Should landlords have the right to refuse DSS tenants?10:43 AM, 20th May 2019
About 4 weeks ago 124
The housing charity, Crisis, has recently launched a campaign called ‘Home No Less Will Do.’
I have often written to Crisis since the campaign was launched against Section 24 of the Finance (no.2) Act 2015. Unhappily, I have never received an answer before now. They want our help now though. Specifically, they want private landlords to help them to house the homeless.
What I say, therefore, is: you help us and we’ll help you!
My correspondence with the Chief Executive, Jon Sparkes so far is as follows:
I notice that Crisis is now attempting to engage with landlords to support the above campaign. Could you therefore issue a statement showing that Crisis is against the Treasury attacks on landlords over the last 18 months? The most important thing by far is for you to state that you believe that Section 24 of the Finance (no.2) Act is going to lead to increased rents and a massive increase in homelessness and that you therefore oppose it. The evidence for this is in my report, so feel free to quote from it. I will paste the link below for ease of reference.
All the best.
Dr Rosalind Beck
Thank you for your email, and for drawing my attention to the Property 118 Landlord Groups’ research report. As you will appreciate I’m sure, my prime concern is for the impact of policy in homeless people and people at risk of homelessness.
The impact of the Section 24 changes to tax relief on finance costs should, in our view, be considered in the context of the wider operation of the housing market and the supply of housing for homeless and vulnerably housed people. We note that the tax relief changes will not affect all residential landlords and for those affected, the changes are being phased in, giving landlords time to adapt their businesses and to consider alternative strategies to cope with any increase in tax liability, if they are higher rate tax payers or if they become higher rate tax payers as a consequence of the changes. But we are monitoring the situation closely and will be urging the government to assess fully the impact of the changes on rent levels and homelessness, and to publish this evidence.
Interventions to minimise the impact of the changes for tenants of affected landlords will also be part of our conversation with government, building on our recommendations that government should:
· make available a dedicated funding stream for help to rent schemes and a government backed national deposit scheme to incentivise landlords to work with the homeless client group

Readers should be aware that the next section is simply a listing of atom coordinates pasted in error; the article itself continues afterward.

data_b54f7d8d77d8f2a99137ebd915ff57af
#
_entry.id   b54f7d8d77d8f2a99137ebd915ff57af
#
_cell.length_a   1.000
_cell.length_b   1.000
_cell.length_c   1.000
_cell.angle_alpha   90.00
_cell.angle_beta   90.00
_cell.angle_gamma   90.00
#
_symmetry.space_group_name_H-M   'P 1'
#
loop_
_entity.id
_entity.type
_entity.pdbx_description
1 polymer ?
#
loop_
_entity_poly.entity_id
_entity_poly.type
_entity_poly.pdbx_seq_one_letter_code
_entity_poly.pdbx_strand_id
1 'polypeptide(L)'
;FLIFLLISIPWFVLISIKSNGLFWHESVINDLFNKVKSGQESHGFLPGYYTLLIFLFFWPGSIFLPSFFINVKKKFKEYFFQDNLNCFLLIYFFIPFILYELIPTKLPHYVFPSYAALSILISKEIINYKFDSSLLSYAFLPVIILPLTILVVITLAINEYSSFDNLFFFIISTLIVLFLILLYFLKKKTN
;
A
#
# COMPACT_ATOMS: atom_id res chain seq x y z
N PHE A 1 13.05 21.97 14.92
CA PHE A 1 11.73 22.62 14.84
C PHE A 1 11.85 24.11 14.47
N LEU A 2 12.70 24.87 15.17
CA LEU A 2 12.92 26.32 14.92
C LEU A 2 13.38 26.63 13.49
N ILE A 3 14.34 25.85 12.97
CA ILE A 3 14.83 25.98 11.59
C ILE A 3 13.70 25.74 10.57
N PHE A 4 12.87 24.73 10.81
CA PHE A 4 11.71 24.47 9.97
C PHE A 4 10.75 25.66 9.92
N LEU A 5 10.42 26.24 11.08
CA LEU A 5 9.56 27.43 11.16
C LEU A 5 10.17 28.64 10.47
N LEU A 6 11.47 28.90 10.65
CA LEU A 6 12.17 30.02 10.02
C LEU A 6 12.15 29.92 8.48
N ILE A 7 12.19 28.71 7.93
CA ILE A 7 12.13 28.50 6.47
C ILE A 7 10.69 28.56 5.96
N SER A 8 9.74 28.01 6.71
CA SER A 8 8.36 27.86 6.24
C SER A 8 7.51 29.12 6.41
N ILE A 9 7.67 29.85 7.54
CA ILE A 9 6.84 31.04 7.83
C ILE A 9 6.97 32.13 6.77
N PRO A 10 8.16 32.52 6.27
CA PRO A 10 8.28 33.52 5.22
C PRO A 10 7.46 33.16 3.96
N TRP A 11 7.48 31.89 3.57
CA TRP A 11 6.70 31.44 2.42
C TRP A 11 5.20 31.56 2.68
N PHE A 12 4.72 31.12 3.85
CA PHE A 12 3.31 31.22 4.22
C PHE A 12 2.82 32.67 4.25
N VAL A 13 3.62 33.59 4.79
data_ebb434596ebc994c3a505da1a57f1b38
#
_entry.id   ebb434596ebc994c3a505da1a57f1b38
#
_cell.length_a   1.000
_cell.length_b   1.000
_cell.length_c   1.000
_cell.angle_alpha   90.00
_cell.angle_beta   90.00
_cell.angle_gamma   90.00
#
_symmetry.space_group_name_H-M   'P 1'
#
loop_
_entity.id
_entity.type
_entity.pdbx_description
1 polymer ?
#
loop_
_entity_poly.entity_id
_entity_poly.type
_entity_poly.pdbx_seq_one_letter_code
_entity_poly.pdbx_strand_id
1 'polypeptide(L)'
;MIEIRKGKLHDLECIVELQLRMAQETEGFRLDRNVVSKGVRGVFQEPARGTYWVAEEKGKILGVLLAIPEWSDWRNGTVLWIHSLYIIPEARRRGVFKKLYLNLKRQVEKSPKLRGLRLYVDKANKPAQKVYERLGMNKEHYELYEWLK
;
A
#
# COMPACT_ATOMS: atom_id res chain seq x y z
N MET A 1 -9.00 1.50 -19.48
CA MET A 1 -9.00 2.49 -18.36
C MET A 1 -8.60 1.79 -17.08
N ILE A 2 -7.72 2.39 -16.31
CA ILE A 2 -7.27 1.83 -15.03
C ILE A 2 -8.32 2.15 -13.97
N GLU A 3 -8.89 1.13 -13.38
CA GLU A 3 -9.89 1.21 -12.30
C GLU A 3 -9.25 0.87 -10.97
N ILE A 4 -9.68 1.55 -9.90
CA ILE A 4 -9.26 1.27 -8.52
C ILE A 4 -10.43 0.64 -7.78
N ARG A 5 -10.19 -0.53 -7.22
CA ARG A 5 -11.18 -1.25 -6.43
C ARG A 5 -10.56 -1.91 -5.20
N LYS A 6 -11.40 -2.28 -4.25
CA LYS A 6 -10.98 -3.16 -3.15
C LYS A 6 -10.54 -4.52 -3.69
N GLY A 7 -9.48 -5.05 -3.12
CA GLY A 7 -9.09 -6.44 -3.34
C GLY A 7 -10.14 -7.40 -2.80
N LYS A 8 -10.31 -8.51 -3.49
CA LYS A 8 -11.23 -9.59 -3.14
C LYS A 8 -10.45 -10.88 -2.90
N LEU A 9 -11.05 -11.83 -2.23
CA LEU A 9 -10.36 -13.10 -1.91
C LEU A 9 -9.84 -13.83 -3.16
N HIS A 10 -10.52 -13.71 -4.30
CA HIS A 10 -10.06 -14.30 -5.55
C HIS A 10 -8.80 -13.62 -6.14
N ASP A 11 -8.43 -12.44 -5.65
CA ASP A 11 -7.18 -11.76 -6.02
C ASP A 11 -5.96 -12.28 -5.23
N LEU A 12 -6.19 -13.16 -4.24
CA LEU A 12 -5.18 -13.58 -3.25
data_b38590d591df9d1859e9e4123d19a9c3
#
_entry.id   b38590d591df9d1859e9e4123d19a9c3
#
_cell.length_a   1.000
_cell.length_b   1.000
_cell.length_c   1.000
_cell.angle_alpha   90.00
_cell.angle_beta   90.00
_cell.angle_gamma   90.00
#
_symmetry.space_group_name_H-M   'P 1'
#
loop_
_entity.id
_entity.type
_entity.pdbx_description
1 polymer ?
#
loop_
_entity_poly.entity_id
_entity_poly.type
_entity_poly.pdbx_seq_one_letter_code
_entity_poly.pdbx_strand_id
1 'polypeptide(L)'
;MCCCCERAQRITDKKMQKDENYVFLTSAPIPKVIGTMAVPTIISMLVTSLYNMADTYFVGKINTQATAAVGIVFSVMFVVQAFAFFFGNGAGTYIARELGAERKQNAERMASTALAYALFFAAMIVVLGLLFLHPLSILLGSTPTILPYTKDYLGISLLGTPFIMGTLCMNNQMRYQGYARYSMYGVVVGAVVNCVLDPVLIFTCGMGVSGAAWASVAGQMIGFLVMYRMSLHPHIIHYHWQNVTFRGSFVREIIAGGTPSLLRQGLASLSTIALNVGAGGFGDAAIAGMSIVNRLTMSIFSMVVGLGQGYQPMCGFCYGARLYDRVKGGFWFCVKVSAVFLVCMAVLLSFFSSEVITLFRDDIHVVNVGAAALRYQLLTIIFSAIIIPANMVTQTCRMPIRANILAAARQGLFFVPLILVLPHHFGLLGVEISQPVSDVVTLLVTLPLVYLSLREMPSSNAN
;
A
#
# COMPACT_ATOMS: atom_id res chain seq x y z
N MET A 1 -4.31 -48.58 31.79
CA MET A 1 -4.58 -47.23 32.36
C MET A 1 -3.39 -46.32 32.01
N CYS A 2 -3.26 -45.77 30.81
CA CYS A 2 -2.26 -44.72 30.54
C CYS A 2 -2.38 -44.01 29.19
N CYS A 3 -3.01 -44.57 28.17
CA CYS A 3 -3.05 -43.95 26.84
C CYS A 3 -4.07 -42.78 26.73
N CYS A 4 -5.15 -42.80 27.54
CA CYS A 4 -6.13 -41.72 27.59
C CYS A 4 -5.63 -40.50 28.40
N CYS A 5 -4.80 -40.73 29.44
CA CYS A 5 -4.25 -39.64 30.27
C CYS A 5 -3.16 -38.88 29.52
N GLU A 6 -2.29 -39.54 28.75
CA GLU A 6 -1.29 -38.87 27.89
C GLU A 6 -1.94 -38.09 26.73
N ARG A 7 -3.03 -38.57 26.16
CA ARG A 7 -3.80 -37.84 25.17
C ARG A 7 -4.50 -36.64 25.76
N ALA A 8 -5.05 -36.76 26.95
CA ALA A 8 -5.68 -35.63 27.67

· review the formula for setting LHA rates, ensuring these more closely reflect actual rents – helping to make it more economic for landlords to let to low income households.
We are working closely with partners at the Residential Landlords Association, National Landlords Association and the Association of Residential Lettings Agents to promote solutions for the private rented sector which support both tenant and landlord. If you wanted to find out any more about this work please contact our Head of Housing, Chris Hancock (email@example.com).
And my reply:
Thanks for getting back to me. I forgot to make some recommendations regarding specific parts of my report that should interest you. If you look at the case studies on pages 12-13 you will see how and the mechanism by which many landlords’ portfolios will be rendered unviable by Section 24 and if you then look at the bottom of page 42, into page 43 you will see how it is the tenants who will have to ‘adapt’ (to use the Treasury’s terminology) far more than many landlords will have to. The ‘adaptation’ consists of them adapting to being evicted.
As for landlords easily ‘adapting,’ this isn’t how it works for many of us. Many landlords’ mortgages for example do not come to term until various dates in the 2020s or 2030s. If a landlord tries to sell (or remortgage) just one of the properties then some lenders will immediately call in all the loans – as it is unlikely a landlord could find another lender within the 28 days usually given, the portfolios would go into liquidation. For other landlords there are massive redemption penalties and/or they would face CGT bills which at the moment they might not have the funds for. Many properties throughout the country are still either in or close to negative equity. For many of us we are in this business for the long-term and an unplanned extrication is not always possible.